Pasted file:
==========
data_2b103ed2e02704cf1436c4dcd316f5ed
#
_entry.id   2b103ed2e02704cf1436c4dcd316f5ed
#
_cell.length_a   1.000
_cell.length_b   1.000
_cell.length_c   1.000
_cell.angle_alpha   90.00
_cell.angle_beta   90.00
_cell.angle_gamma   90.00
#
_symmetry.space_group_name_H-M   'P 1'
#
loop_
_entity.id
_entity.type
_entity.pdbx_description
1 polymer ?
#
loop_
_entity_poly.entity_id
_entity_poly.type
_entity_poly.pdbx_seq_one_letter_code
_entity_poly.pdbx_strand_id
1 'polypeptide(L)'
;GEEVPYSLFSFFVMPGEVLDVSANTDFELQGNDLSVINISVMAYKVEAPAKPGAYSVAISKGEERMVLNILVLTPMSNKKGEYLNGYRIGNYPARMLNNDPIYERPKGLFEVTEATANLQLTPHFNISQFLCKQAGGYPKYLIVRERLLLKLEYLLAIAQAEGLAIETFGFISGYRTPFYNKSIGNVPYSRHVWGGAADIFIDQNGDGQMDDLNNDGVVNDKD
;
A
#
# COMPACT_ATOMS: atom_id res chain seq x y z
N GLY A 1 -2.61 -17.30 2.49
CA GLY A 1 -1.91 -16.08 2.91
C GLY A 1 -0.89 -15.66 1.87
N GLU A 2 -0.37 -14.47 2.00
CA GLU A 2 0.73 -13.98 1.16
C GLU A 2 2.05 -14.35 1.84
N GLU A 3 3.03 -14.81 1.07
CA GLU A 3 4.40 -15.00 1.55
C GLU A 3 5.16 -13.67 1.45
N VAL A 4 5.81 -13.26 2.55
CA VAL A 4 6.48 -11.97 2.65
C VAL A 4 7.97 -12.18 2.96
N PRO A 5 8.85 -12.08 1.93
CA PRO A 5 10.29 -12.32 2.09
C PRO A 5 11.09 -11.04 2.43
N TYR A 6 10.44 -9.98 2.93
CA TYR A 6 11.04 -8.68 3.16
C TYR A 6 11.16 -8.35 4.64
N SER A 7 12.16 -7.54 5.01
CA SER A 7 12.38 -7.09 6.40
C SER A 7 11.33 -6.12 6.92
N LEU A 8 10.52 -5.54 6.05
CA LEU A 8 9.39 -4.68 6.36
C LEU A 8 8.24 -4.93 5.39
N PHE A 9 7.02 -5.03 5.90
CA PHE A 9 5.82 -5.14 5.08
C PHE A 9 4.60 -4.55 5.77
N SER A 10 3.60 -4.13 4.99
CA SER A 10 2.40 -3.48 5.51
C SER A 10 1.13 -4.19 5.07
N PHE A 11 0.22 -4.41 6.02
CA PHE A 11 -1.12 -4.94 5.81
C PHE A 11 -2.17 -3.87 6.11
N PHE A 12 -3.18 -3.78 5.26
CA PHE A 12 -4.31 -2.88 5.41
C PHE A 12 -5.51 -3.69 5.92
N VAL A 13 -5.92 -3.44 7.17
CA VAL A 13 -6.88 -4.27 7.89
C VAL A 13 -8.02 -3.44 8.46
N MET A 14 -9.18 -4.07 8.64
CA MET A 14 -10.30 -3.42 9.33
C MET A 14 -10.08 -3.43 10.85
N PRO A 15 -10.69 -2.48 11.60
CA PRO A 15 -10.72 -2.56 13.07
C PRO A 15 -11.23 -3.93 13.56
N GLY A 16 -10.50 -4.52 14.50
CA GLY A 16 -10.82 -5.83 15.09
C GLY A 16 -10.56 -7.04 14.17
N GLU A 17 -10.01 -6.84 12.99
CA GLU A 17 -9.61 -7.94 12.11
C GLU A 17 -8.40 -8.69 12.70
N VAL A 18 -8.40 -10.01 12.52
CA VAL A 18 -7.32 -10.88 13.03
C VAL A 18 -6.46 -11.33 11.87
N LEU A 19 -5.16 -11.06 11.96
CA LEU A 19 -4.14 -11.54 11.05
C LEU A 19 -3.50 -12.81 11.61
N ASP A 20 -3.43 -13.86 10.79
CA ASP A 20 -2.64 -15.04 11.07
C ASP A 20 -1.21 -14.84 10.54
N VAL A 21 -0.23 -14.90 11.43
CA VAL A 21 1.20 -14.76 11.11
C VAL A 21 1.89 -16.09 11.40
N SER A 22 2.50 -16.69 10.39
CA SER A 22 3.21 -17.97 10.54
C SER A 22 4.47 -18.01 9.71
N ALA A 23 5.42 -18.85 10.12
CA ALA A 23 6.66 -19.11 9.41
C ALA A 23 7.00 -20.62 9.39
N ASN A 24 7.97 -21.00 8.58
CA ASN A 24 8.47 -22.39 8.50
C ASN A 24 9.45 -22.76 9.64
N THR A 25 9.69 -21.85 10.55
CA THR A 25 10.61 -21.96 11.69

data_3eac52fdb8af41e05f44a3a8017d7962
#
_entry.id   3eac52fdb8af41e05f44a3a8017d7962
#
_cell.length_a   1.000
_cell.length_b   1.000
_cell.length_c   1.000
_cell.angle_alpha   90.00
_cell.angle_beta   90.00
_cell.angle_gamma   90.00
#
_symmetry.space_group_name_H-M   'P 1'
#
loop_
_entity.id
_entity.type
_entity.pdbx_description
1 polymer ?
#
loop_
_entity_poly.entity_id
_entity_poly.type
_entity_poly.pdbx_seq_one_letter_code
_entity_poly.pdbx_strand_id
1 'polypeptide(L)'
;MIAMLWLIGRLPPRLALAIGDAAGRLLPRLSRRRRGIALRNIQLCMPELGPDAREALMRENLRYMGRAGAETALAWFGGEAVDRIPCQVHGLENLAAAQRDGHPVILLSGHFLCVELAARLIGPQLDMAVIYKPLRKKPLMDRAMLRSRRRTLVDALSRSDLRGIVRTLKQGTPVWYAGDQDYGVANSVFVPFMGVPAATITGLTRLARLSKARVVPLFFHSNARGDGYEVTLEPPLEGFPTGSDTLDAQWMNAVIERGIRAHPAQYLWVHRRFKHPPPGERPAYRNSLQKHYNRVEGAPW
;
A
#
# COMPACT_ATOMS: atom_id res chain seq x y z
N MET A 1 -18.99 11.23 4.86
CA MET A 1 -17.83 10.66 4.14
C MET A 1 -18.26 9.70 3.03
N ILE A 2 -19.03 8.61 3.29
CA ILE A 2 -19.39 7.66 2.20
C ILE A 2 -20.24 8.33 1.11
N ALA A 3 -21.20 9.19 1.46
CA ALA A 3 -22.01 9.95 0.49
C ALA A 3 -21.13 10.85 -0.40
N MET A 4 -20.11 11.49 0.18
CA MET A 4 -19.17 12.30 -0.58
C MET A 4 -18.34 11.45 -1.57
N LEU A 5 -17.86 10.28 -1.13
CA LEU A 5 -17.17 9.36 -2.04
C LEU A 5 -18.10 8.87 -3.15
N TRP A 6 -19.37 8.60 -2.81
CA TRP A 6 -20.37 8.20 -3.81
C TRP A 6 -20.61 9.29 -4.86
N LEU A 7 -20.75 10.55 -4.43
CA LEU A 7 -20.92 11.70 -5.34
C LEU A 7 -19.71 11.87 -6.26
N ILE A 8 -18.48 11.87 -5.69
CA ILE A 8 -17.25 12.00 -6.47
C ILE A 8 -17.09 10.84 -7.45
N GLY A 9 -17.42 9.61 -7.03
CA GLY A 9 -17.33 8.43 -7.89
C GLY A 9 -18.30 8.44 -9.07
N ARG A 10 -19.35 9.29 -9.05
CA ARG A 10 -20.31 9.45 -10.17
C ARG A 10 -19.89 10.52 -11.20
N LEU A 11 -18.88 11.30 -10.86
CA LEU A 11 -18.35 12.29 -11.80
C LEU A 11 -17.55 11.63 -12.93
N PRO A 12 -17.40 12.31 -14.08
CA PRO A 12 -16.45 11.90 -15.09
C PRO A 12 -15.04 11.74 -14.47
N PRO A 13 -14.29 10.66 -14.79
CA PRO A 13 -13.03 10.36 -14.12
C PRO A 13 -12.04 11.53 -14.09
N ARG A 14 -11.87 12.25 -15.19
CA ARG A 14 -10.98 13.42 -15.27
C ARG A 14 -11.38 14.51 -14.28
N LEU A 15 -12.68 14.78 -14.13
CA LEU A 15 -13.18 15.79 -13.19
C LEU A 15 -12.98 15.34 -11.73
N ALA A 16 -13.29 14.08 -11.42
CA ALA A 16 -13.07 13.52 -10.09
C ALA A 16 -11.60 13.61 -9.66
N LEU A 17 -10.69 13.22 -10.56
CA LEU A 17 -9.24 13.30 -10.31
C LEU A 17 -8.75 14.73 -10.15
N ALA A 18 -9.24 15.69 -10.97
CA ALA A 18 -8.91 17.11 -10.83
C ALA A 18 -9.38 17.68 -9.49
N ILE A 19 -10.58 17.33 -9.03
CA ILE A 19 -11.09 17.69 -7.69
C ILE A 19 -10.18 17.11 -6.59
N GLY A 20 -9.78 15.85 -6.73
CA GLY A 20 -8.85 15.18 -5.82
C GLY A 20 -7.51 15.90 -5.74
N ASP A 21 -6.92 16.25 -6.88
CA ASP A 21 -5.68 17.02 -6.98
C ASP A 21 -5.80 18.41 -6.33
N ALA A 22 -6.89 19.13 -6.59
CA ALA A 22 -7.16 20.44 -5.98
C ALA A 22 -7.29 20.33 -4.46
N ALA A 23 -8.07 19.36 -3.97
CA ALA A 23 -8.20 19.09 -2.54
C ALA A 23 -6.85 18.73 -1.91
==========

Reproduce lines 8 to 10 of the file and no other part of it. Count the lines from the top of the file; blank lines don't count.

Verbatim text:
_cell.angle_alpha   90.00
_cell.angle_beta   90.00
_cell.angle_gamma   90.00